May 31, 2023
Ithaca, NY | 79°F


Review: Talented cast succeeds with Shakespearean tragic comedy

Kindness and cruelty become interchangeable in the Ithaca Shakespeare Company’s “The Merchant of Venice.” This indoor winter production of the trials of Shylock the Jew amid the aristocracy and merchants of Venice brings up ethical dilemmas still unsolved since its publication four centuries ago.

Shylock (Michael Donato), a Jewish moneylender, agrees to give Antonio (Matt Winberg), a merchant, a bond so he can support his friend Bassanio (John Triana) in his pursuit for the hand of Portia (Danielle Bates). Antonio agrees to Shylock’s demand for “a pound of flesh” as the punishment if he defaults on the loan. Meanwhile, Portia waits with her attendants, Nerissa (Rachel Fichter) and Lucia (Paige Anderson), as suitors arrive to try to solve the challenge left by her recently deceased father to win her hand. Amid all of this, Shylock’s daughter, Jessica (Kelly Fairbrother), plans to run away with Lorenzo (Lloyd Harris). He is a Christian as well as a friend of Antonio and Bassanio, so the risk for her if discovered is great.

The cast, mostly ISC regulars along with Ithaca College sophomores Fairbrother and Sam Adrain, brought this challenging play alive with their energy and dynamic acting. Most of the cast, especially Bates, delivered Shakespeare’s language beautifully, conveying both the meaning and the poetry.

The actors make the double-edged personalities of the aristocratic characters believable. With each other, they are kind and jovial, but with Shylock they are racist, cruel and unforgiving, constantly addressing him as “Jew” rather than his name. Bates executed such an incredible and entertaining transformation that it only took the audience a few minutes to realize her intentions. Her instincts are perfect as a young woman who tests her husband’s fealty, disguised as a male scholar.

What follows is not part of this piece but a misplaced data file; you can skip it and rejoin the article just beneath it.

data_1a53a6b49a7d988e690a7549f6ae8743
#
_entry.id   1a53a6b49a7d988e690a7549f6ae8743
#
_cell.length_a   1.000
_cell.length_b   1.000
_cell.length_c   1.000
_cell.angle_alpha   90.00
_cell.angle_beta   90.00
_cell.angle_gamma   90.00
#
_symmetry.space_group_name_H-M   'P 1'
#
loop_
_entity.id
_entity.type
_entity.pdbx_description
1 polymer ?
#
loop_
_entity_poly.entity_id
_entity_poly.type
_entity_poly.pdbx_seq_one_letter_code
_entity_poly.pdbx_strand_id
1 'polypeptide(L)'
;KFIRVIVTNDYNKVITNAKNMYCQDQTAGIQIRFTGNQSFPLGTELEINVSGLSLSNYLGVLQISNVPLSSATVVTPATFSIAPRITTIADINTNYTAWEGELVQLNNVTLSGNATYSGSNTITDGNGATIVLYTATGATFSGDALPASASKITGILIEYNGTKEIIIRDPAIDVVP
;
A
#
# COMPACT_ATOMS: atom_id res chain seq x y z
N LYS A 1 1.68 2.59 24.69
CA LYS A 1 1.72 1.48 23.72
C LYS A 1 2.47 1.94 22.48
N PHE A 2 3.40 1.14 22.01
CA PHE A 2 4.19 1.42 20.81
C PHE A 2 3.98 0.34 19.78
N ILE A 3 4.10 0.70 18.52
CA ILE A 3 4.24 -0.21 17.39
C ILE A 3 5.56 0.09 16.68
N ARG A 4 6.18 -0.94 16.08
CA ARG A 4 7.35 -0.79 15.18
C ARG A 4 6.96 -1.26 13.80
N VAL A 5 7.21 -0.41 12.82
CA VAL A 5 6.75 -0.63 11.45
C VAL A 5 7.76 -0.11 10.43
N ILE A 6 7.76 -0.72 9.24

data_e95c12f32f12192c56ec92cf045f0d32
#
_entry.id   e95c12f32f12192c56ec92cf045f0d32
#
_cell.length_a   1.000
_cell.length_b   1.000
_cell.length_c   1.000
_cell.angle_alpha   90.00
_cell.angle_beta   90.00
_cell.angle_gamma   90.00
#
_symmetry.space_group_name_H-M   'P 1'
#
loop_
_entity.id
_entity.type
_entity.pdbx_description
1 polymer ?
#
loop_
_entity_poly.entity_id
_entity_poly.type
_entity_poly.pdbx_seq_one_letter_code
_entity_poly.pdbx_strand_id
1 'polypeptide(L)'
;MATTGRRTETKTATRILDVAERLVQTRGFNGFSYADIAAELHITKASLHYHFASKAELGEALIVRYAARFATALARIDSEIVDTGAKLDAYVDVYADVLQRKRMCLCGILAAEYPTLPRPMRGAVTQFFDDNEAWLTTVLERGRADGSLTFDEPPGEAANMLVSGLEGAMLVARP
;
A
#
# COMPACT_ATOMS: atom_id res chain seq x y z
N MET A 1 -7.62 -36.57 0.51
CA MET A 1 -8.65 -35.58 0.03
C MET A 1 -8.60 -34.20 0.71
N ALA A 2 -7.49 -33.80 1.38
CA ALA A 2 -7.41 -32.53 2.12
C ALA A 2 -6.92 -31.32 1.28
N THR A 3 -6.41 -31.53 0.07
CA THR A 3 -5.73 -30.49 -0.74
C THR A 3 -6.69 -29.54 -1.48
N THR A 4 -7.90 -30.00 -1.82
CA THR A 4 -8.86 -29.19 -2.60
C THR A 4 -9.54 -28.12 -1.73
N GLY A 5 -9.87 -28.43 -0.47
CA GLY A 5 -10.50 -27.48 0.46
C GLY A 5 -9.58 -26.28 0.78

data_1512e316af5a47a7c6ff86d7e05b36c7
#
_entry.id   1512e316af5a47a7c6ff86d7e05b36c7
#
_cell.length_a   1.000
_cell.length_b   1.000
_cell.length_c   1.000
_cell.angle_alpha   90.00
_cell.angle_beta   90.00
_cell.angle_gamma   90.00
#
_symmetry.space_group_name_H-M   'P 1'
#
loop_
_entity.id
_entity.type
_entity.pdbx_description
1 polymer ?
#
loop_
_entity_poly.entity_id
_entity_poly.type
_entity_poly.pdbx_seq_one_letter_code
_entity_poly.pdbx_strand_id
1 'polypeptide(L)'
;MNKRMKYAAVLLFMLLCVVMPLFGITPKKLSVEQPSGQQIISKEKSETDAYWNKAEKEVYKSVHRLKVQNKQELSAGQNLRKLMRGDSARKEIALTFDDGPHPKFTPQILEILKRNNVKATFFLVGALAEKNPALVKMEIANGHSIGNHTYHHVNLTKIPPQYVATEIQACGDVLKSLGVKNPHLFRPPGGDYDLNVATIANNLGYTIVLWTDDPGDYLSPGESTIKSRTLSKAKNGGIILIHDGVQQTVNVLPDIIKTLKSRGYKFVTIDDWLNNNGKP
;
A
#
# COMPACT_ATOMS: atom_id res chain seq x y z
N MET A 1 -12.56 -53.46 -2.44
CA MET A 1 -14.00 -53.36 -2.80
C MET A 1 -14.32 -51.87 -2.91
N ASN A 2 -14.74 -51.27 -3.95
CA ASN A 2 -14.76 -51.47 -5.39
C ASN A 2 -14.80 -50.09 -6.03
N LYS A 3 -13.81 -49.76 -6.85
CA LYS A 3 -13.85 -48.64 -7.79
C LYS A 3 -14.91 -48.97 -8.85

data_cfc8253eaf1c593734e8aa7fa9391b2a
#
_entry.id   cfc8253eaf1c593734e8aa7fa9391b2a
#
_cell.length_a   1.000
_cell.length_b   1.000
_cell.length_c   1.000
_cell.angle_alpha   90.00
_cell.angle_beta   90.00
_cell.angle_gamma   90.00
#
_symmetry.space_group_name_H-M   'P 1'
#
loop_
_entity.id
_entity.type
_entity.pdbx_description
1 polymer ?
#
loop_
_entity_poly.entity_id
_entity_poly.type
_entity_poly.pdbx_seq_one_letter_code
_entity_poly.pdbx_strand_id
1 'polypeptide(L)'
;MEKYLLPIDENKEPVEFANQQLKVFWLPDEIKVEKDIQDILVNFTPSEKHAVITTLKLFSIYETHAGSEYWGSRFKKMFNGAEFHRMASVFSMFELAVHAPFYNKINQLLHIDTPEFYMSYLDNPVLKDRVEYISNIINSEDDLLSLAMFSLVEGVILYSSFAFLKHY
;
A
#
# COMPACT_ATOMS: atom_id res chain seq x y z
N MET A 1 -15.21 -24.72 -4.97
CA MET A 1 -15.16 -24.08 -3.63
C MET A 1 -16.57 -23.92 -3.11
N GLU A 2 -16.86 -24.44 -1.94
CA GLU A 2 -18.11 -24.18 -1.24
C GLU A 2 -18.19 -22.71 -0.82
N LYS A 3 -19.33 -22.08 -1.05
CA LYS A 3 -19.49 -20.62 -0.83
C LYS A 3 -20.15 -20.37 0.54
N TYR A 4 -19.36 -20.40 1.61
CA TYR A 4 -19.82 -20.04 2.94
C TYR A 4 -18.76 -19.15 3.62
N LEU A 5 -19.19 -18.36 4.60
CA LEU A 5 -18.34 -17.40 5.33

Donato in particular is a standout as the “the villainous Jew.” He makes Shylock human and reasonable, both committed to his business ideals and guarded against a society prejudiced toward his religion. The showy speeches of Portia’s exotic, silly suitors, played by Dan Tubman and Scott Whitman, and the quarrels of Shylock’s servant Launcelot Gobbo (Bryan VanCampen) and his father Old Gobbo (Dave Dietrich) provide the much-needed comic relief in this otherwise heavy play. Their comedic timing is spot-on, assisted by their mastery of Shakespeare’s rhymes and riddles.

Director Stephen Ponton achieves no small victory in keeping the many interweaving plots of this 15-person cast clear, entertaining and piercing. He successfully finds the rhythm in Shakespeare’s words and the balance between comedy and drama.

The effect of double casting three of the actors was quite charming, echoing the original practices in Elizabethan times when actors played multiple roles in each play. Each character they played had a markedly different physicality and personality, distinguished by strong costume choices. The beautiful costumes, designed by Lauren Cowdery, distinguished the affluence, age and nationality of the characters. Shylock’s costume was a particularly stunning interpretation of a medieval Jew living in Southern Europe, complete with a yarmulke, layers of rich clothing and black tights.

The set, designed by AmArA, strove to follow the original Shakespearean style of keeping the stage mostly clear with a few strong set pieces to establish place. The bridge was a great touch, giving the actors height as they moved between the two primary playing spaces. The paint treatment created an authentic impression of stone. However, the pillars crowded the lower playing space and looked more like clunky cardboard than noble regalia.

This classic tale of loyalty, money and identity remains simultaneously amusing and philosophically challenging, even in the modern day. The ISC’s outstanding production of “The Merchant of Venice” whispers rather than screams — as theater should — to stay wary, but also hopeful, in any society riddled by assumptions, stereotypes and prejudice.